I see the bony fingered limbs and straggly-hair twigs of a tree outside the window. Her marked trunk is like an old woman's legs traced with veins from worn out skin. Leaves scatter round her like a calendar whose past months are ripped out and tossed one at a time.
How awful to look at life through a window. To not experience first hand true love, lost love, or the shocking plunge of a glacier-fed lake. As I age, I resist the urge to sit back and watch love vicariously from my daughters; to live through letters from a distant land.
I once had a friend who went through seven years of a bad marriage before it ended. A trusted, loved one suggested she might get through the pain by going on medication. "No," she responded, "I want to know when I have suffered the greatest pain so when I'm through suffering I will recognize it's over." If she had to suffer the lowest of lows, she wanted to soar with the highest of highs.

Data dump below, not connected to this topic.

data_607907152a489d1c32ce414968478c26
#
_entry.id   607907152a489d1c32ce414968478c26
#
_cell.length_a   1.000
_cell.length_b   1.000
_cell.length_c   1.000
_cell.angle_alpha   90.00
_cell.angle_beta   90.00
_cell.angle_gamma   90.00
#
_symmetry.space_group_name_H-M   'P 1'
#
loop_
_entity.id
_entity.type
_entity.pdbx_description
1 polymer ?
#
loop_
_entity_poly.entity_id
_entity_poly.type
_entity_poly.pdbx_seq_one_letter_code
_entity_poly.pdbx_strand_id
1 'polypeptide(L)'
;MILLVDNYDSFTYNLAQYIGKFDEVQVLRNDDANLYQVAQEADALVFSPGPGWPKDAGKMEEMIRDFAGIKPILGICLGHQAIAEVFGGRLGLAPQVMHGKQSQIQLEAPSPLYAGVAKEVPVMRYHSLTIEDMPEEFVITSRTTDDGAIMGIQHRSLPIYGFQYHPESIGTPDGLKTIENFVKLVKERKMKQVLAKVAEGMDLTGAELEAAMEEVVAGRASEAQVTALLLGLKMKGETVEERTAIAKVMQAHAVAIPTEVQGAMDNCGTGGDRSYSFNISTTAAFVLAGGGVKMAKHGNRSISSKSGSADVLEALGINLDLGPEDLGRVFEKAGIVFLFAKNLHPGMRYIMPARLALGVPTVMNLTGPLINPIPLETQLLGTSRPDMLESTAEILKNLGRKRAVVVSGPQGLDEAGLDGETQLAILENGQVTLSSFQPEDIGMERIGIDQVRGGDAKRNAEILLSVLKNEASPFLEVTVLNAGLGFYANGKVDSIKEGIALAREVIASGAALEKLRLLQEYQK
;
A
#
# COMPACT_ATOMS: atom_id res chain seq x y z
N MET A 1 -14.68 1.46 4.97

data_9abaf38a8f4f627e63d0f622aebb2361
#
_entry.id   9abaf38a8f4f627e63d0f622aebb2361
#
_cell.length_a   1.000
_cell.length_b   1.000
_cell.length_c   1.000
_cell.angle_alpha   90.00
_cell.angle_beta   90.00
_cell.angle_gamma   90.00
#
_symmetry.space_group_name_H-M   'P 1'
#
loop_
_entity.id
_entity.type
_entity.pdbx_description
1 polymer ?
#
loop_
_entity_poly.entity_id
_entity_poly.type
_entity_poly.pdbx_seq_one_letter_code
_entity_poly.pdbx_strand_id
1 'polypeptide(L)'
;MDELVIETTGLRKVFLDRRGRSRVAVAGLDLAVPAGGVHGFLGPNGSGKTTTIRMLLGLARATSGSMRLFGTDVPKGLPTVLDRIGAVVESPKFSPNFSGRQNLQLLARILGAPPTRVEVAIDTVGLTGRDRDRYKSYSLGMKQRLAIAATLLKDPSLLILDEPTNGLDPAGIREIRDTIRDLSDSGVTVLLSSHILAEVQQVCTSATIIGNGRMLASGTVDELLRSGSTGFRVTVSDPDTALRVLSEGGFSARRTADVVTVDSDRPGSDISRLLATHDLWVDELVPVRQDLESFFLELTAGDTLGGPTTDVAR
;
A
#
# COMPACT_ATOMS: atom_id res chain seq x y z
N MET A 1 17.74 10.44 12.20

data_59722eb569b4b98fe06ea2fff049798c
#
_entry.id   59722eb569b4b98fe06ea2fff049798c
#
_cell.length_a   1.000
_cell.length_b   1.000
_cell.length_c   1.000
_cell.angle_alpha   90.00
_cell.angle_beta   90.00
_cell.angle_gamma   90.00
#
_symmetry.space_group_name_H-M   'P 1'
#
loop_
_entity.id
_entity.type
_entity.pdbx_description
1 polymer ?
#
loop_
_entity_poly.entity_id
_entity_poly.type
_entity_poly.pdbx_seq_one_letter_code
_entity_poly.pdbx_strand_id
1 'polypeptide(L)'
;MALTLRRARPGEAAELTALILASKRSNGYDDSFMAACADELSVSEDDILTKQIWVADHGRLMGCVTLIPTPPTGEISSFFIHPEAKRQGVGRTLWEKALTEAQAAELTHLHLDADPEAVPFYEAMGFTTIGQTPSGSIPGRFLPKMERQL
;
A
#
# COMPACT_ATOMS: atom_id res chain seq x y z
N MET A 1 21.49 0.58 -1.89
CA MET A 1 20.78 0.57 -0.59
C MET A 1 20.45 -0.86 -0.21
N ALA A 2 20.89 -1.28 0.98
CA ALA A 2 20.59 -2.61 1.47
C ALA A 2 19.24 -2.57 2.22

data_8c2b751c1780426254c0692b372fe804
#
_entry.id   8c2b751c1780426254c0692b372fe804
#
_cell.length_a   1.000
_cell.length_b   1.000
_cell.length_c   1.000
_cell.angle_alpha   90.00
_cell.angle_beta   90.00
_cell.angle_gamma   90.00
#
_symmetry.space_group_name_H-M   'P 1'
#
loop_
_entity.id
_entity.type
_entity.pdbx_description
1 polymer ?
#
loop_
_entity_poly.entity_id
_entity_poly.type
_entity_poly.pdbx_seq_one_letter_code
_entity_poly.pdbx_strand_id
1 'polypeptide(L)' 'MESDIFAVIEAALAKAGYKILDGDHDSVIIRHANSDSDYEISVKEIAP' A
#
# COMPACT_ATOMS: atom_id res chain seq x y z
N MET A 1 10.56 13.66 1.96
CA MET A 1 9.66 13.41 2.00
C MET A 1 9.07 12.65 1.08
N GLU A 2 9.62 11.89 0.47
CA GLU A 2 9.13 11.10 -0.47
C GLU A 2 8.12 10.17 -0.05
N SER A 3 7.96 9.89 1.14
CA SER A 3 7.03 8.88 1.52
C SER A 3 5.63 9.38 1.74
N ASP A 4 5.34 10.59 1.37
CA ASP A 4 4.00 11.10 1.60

Why do trees undress for winter leaving themselves bare and naked against the cold? They cut down their life-generating powers and shut down to hum like a freezer.
Out the window, I see a marshmallow sky.
People are like windows. Some with drawn curtains or blinds tipped to allow only the slightest glance. Some are half drawn in declaration, "I only give a part of myself!" Some windows have decorated facades, outlined by soft green edging.
The windows across from where I sit, are like a just-started jigsaw puzzle; I see a piece of a mountain, a handful of a cloud and a chopped-in-half building.
How open are my windows?
We've all heard that eyes are the windows of a soul, and to the eyes come the soul of the earth.